Jamcracker, paving the way for Web services integration with its ASP aggregation model, is beefing up its platform flexibility and adding applications to its services network.
Jamcracker will next week unveil Jamcracker Enterprise 3.0. The XML Web-based platform provides LDAP directory synchronization services, new portal features for personalization and customization, rules provisioning, and improved security, said Todd Johnson, vice president of Jamcracker platform at the Cupertino, California-based ASP.
The update marks the first time that Jamcracker will make its applications platform available as a standalone offering to the enterprise marketplace, Johnson said. The ASP has tailored its platform to serve the needs of large enterprises and service providers deploying portal initiatives who are also interested in the potential of Web-based services, he said.
In addition, by this summer, Jamcracker will introduce a SDK (software development kit) that will allow customers to bolt in outside applications to the Jamcracker platform without assistance.
Jamcracker has signed on Avasta, Saba, Concur Technologies, Perform.com, and Core Harbor as partners, Johnson said. The move bolsters Jamcracker's Web application set to include Oracle and Siebel managed services, performance, procurement, e-learning, and expense management capabilities.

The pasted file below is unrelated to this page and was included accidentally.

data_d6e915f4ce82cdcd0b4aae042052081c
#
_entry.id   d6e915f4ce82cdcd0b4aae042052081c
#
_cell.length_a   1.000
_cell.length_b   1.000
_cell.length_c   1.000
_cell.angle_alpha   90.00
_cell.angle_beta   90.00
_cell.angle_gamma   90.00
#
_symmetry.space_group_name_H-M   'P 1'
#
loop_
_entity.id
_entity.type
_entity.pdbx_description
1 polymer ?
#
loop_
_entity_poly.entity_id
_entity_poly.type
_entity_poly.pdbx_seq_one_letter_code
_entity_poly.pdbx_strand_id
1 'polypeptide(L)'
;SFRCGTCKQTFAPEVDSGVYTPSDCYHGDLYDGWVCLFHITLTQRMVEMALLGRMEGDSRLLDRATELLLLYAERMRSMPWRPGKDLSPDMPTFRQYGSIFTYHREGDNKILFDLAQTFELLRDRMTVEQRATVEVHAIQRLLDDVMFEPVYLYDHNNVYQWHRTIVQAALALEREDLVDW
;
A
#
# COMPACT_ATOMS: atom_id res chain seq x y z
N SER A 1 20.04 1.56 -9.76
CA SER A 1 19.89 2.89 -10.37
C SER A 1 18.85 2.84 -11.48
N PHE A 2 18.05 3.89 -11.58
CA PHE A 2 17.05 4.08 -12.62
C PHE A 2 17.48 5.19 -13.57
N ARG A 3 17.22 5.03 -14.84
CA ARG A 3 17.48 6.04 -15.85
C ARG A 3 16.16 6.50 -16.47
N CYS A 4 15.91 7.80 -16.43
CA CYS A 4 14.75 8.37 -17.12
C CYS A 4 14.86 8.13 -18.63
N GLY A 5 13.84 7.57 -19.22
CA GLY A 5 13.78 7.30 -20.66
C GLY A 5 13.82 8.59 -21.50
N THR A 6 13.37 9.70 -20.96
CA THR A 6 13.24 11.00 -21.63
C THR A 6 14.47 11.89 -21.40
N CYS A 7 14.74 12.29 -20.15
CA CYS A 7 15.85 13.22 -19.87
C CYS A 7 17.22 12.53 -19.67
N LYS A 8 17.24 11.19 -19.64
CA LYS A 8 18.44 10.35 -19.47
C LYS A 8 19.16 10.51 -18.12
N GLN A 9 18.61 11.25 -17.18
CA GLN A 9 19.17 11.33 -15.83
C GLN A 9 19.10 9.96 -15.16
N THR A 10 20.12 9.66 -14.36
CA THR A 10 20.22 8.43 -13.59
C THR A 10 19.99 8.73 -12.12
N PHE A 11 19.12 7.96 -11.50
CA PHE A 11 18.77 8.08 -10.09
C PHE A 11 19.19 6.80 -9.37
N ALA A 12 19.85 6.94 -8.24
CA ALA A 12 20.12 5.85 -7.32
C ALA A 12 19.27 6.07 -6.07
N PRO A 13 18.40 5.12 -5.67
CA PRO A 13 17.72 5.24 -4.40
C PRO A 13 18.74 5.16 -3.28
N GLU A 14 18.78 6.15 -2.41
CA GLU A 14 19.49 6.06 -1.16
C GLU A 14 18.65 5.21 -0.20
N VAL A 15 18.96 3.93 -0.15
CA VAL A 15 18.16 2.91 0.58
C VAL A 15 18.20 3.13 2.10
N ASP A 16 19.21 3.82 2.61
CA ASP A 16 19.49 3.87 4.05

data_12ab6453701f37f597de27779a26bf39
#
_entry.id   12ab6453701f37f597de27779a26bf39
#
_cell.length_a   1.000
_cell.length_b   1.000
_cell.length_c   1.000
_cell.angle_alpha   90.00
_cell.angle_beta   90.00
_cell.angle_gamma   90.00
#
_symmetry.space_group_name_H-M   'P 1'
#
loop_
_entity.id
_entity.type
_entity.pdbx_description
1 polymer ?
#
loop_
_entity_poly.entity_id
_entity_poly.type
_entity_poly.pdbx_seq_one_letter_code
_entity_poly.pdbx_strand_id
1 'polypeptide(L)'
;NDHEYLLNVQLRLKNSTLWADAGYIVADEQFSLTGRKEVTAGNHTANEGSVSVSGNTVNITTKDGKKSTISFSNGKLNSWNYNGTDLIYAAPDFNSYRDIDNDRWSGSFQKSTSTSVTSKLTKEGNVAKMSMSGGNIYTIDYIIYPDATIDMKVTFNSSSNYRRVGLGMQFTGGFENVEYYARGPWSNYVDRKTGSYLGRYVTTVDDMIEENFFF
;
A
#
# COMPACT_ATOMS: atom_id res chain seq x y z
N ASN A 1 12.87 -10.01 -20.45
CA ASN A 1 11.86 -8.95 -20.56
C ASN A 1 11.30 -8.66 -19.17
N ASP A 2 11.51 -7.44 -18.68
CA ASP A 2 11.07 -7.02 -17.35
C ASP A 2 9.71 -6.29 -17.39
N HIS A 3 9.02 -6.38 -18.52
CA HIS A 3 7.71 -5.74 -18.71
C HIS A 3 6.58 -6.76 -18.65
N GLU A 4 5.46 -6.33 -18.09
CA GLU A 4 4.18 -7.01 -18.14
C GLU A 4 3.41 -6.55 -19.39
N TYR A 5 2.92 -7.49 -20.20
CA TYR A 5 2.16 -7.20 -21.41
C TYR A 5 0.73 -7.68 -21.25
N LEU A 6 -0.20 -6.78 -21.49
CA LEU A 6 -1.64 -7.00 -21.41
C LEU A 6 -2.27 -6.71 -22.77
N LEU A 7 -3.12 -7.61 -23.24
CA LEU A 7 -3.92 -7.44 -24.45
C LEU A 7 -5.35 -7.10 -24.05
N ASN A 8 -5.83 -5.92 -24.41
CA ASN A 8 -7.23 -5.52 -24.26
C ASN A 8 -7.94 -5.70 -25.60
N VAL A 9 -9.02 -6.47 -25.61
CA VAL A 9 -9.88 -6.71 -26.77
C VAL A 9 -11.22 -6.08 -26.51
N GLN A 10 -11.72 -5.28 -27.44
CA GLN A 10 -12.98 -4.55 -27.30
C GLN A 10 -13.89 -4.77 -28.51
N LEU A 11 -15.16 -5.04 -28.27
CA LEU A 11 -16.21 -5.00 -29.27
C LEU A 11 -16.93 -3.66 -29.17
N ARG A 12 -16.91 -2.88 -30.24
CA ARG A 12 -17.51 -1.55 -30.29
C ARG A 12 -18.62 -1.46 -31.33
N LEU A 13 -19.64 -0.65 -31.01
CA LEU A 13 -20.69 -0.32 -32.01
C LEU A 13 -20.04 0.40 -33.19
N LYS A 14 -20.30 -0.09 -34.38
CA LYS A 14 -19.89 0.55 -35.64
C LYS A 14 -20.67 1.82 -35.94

"Web services are just going to make our job easier in the long run," Johnson said. "All of a sudden the portability of code will be higher to interact with [Jamcracker] and other platforms."
If Jamcracker can lower customer application acquisition costs, its ability to enable enterprises to rapidly deploy, integrate and manage Web applications from any source could play a key role in Web services infrastructure planning, said Jessica Goepfert, program manager at Framingham, Massachusetts-based IDC. "It's important for any company to have [Web services] on their radar screen and have a strategy in the works," said Goepfert. "It is real and it is here."
Jamcracker customer Rodric O'Connor, vice president of technology at Putnam Lovell Securities in San Francisco, said the ASP has allowed his company to simplify the user's experience and cut down on services support by aggregating various services into a single source.
"We could have individual relationships with [multiple] ASPs, but then we'd have to manage each of those relationships," O'Connor said. "By outsourcing that corporate portal, we can leverage that expertise they have and reduce costs." Jamcracker provides Putnam Lovell with help desk and ticketing services, technology management, Web conferencing, remote IP dial-up, and a human resources application for employees.
Also, the ASP offers single sign-on to non-Jamcracker hosted applications including those from Oracle via Appshop, Corporate Travel Online from American Express, and CRM from Salesforce.com.
O'Connor said Web services could add weight to the outsourcing argument because it can reduce troublesome integration barriers.